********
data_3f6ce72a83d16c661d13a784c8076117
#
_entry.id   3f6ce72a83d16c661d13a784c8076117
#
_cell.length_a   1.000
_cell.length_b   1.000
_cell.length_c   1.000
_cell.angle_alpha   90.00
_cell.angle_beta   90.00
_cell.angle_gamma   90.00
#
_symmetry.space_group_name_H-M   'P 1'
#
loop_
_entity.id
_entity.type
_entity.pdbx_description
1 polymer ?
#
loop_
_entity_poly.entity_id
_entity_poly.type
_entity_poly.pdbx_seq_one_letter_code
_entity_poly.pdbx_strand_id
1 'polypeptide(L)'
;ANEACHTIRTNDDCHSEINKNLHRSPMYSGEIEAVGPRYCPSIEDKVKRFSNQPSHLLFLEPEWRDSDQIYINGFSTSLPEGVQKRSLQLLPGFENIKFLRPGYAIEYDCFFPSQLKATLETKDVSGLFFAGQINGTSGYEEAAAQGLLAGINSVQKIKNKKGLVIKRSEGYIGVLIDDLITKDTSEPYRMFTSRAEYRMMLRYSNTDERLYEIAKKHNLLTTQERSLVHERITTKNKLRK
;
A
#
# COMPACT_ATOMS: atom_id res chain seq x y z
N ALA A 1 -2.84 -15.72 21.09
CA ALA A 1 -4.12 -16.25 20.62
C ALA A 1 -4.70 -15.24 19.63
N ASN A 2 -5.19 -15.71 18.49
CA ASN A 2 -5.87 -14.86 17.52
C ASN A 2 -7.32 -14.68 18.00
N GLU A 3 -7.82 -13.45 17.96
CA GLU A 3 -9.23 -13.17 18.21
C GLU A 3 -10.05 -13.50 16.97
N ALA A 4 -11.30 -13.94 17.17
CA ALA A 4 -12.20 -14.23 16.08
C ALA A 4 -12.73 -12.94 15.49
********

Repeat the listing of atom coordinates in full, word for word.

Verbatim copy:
data_3f6ce72a83d16c661d13a784c8076117
#
_entry.id   3f6ce72a83d16c661d13a784c8076117
#
_cell.length_a   1.000
_cell.length_b   1.000
_cell.length_c   1.000
_cell.angle_alpha   90.00
_cell.angle_beta   90.00
_cell.angle_gamma   90.00
#
_symmetry.space_group_name_H-M   'P 1'
#
loop_
_entity.id
_entity.type
_entity.pdbx_description
1 polymer ?
#
loop_
_entity_poly.entity_id
_entity_poly.type
_entity_poly.pdbx_seq_one_letter_code
_entity_poly.pdbx_strand_id
1 'polypeptide(L)'
;ANEACHTIRTNDDCHSEINKNLHRSPMYSGEIEAVGPRYCPSIEDKVKRFSNQPSHLLFLEPEWRDSDQIYINGFSTSLPEGVQKRSLQLLPGFENIKFLRPGYAIEYDCFFPSQLKATLETKDVSGLFFAGQINGTSGYEEAAAQGLLAGINSVQKIKNKKGLVIKRSEGYIGVLIDDLITKDTSEPYRMFTSRAEYRMMLRYSNTDERLYEIAKKHNLLTTQERSLVHERITTKNKLRK
;
A
#
# COMPACT_ATOMS: atom_id res chain seq x y z
N ALA A 1 -2.84 -15.72 21.09
CA ALA A 1 -4.12 -16.25 20.62
C ALA A 1 -4.70 -15.24 19.63
N ASN A 2 -5.19 -15.71 18.49
CA ASN A 2 -5.87 -14.86 17.52
C ASN A 2 -7.32 -14.68 18.00
N GLU A 3 -7.82 -13.45 17.96
CA GLU A 3 -9.23 -13.17 18.21
C GLU A 3 -10.05 -13.50 16.97
N ALA A 4 -11.30 -13.94 17.17
CA ALA A 4 -12.20 -14.23 16.08
C ALA A 4 -12.73 -12.94 15.49